Maranello metal was the stay of RM Sotheby’s most recent auction, the ‘Leggenda E Passione’ sale held at Ferrari HQ.
Among the lots were cars from the 1950s right up to one brand new car, the last Ferrari LaFerrari Aperta to be built, which fetched $13,651,000 Australian.
Also the highest dollar amount paid on the day, the money from the sale went to charity.
Next on the list for highest value-get was a ’59 250 GT LWB California Spider showing 32,586km on the odometer, which sold for $12,919,100.
Third biggest buy at the event was a ’58 250 GT Cabriolet for $7,761,300, but only because another 250 GT with a higher estimate didn’t sell.
However, some of the auction highlights don’t feature at the top of the price list.
Costing one buyer only $2,971,972 was a barn find 1969 365 GTB/4 Daytona Berlinetta Alloy, which is the only ‘road-going’ (or barn going, we suppose) alloy-bodied 365 GTB/4 Daytona that exists.
Discovered in Japan after almost four decades in hiding, this now one-off has a well-documented history and has a surprising 36,390 kilometres on the clock.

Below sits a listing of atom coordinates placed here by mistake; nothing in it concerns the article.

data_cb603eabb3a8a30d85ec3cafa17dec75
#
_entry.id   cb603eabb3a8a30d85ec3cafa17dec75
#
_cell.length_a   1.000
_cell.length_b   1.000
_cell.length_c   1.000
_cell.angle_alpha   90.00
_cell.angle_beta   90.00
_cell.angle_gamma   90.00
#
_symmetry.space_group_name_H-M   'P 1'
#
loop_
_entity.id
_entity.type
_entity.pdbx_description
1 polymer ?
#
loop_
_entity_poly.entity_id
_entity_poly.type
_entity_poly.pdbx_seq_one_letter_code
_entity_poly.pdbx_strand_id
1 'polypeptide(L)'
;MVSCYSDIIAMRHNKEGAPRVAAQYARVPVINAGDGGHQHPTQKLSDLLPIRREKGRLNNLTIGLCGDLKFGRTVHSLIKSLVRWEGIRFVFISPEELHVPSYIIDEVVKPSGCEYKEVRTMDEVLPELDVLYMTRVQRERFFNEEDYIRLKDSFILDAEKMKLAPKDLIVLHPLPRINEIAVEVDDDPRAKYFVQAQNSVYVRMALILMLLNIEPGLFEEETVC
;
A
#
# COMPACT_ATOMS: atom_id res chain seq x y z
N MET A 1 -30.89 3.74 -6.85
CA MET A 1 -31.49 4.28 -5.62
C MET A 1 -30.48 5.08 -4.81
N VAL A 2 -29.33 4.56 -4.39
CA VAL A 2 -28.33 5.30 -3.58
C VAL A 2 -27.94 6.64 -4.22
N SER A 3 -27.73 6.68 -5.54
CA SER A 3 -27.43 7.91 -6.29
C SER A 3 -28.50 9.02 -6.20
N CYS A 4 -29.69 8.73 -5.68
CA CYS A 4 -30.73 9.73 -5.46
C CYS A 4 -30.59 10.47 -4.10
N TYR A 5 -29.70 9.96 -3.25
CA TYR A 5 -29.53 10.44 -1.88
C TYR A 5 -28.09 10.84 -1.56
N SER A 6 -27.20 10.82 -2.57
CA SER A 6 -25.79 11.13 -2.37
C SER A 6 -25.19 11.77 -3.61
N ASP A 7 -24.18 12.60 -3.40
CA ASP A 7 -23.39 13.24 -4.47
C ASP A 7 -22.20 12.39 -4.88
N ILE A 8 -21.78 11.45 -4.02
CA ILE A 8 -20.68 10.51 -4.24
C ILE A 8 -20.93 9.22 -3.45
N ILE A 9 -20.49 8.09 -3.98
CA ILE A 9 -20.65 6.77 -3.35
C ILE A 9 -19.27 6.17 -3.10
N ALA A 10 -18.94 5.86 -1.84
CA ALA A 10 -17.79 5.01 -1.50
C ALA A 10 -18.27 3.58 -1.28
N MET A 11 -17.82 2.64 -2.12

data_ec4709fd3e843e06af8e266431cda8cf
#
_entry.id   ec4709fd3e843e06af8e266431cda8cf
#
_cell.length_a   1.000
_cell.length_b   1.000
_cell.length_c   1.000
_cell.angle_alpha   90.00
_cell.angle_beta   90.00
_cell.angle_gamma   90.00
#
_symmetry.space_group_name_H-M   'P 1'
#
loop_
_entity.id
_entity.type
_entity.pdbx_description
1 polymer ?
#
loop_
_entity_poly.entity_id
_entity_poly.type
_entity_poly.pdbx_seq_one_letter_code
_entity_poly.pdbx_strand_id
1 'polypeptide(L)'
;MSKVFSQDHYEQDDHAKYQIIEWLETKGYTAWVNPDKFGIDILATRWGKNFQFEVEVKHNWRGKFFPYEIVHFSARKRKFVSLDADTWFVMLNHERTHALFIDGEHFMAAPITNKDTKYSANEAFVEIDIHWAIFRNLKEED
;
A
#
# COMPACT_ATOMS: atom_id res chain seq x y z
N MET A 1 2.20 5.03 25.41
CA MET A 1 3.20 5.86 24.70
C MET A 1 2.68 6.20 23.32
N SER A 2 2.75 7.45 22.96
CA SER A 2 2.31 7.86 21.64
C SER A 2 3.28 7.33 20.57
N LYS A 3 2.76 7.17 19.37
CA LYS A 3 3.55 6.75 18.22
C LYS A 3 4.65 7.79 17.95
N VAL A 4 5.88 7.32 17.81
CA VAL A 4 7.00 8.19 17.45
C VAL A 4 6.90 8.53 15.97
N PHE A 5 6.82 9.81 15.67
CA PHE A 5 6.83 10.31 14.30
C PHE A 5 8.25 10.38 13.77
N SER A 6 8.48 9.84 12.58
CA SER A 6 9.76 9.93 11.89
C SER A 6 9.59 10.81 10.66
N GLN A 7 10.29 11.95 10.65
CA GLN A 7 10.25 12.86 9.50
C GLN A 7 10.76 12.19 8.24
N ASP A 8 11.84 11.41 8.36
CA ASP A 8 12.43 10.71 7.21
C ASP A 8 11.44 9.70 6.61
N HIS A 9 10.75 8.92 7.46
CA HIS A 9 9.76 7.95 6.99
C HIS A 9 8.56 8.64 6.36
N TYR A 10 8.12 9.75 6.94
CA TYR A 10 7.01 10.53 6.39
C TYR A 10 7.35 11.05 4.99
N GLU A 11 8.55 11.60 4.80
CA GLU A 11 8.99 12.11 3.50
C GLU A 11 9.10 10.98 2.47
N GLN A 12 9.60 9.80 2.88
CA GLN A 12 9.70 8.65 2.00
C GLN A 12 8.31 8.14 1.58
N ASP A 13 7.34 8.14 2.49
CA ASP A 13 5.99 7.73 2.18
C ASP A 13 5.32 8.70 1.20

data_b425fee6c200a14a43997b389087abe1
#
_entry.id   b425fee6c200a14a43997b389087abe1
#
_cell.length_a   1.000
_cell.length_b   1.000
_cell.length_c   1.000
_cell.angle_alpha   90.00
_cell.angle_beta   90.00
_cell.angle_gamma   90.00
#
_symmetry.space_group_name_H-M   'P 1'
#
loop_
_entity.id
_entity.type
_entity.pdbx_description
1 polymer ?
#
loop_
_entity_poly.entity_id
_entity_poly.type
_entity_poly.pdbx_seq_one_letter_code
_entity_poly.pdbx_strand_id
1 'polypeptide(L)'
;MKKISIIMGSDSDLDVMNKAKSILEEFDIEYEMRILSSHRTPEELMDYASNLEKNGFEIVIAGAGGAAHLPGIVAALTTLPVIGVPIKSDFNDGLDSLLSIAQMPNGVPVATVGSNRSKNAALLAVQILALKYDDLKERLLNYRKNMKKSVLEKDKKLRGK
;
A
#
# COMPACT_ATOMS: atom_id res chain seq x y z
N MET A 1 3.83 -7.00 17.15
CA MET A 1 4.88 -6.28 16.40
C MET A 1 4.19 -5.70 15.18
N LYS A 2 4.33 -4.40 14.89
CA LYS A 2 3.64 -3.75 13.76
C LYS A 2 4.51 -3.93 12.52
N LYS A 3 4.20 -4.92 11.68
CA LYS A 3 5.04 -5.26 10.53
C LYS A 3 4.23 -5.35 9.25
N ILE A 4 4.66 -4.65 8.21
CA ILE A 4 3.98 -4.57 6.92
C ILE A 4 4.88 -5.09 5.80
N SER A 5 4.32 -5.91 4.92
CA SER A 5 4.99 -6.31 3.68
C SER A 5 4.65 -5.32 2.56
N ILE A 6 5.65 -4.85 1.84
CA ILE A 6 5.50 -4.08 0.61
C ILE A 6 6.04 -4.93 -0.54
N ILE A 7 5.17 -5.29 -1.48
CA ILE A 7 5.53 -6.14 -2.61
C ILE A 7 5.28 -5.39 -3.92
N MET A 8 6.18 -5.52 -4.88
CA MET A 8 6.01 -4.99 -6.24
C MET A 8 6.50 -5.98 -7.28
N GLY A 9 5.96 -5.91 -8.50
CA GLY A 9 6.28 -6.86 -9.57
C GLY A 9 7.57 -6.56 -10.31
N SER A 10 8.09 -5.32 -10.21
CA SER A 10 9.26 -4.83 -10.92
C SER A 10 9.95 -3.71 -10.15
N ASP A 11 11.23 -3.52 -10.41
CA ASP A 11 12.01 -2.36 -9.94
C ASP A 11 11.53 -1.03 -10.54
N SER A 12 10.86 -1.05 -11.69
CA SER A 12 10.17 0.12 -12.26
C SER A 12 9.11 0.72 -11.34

Ferrari expert Marcel Massini told RM Sotheby’s that it was a “super scarce Daytona barn find.”
“[This is] the only remaining aluminium-bodied production GTB/4, sold new to Luciano Conti, a close friend of Commendatore Enzo Ferrari.”
Also featuring at the auction is one of Ferrari’s 70th anniversary celebration cars, which features its own one-off livery.
In Green Jewel, this 488 Spider sold for $1,793,000, or around three times the regular asking price for a new 488 Spider.
The livery was inspired by racer David Piper’s 365 P2, which won the Kyalami 9 Hours in 1965 and 1966.
Also present and of note was a LaFerrari prototype which fetched $3,501,800, an F50 which picked up $2,925,900, and an F40 which sold for $1,774,600.
Total auction sales added up to $103,728,120, RM Sotheby’s says.